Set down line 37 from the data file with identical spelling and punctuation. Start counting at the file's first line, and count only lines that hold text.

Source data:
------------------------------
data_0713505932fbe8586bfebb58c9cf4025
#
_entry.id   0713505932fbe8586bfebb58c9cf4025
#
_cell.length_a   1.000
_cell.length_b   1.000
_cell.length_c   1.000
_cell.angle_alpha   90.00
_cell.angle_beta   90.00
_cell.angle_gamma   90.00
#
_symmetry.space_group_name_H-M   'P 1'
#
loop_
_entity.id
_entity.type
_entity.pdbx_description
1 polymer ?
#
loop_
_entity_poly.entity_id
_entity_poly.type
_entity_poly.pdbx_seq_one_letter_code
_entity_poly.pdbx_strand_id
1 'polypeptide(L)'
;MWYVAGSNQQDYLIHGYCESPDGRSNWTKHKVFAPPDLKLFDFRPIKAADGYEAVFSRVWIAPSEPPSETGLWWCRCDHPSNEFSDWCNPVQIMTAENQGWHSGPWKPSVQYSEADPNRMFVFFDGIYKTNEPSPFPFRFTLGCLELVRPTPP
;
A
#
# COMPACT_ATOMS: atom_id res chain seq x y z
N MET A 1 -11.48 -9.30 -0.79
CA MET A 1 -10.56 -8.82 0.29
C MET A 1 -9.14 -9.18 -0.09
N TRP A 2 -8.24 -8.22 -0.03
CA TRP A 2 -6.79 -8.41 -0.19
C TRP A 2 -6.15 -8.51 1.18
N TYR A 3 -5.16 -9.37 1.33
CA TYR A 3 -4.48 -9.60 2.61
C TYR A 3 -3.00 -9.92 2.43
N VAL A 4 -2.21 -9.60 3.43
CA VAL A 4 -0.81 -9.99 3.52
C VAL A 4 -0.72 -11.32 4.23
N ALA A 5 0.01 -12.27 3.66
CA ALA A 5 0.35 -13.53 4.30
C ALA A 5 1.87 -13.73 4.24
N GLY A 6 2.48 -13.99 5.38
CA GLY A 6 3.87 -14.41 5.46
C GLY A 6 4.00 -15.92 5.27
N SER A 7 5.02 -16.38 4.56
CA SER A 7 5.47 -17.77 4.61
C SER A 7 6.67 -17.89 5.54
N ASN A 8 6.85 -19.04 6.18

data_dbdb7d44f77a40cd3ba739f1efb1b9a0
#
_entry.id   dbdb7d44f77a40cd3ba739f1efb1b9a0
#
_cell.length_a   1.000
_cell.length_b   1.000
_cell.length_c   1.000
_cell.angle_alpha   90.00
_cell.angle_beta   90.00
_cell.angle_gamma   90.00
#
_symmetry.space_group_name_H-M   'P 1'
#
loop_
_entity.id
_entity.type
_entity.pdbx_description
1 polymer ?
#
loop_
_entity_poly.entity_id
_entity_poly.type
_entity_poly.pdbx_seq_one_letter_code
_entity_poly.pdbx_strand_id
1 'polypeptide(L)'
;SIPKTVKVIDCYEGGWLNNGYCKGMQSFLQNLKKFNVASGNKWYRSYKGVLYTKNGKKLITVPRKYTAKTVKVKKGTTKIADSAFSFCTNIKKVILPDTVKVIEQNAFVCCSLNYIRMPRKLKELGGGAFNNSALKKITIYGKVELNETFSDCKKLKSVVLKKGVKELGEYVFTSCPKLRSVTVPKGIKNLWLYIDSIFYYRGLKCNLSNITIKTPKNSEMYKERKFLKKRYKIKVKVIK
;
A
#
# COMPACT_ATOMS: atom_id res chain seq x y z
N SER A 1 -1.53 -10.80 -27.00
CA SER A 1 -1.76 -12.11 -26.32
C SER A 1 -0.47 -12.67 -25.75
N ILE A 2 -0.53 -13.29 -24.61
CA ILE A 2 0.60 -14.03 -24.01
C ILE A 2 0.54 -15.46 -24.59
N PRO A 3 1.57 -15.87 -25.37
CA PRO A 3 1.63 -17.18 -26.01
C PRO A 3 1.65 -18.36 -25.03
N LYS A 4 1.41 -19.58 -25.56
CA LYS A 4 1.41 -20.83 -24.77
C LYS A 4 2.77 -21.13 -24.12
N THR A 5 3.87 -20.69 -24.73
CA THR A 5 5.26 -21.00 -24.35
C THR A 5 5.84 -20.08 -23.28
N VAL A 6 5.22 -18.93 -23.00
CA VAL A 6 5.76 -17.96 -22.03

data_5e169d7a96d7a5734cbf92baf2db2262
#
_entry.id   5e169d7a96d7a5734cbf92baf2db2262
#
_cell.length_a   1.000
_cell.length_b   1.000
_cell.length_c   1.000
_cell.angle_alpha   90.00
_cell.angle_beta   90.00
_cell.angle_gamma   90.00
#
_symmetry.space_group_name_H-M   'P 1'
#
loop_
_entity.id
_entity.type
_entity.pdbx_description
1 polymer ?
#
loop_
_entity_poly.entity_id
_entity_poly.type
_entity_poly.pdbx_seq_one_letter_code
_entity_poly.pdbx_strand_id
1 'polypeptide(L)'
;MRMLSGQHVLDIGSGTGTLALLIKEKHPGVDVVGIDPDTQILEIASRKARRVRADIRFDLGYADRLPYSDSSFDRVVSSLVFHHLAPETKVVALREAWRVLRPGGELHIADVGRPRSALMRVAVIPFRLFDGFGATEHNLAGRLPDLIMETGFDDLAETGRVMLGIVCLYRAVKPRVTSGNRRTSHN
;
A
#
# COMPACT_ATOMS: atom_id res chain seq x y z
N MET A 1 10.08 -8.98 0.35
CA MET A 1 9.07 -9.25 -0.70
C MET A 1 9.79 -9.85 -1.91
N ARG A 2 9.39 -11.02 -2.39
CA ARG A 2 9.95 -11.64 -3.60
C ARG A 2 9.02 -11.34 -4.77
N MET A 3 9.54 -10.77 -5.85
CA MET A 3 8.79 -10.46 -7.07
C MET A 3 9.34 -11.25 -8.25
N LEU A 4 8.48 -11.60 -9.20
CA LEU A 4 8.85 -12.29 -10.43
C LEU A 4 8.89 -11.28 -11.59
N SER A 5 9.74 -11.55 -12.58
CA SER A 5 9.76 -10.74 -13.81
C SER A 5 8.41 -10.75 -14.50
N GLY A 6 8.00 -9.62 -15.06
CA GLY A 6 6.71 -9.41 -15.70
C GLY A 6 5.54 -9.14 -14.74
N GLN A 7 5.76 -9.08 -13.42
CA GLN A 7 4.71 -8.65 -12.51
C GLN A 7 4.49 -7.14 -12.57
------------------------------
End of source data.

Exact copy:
N TYR A 3 -5.16 -9.37 1.33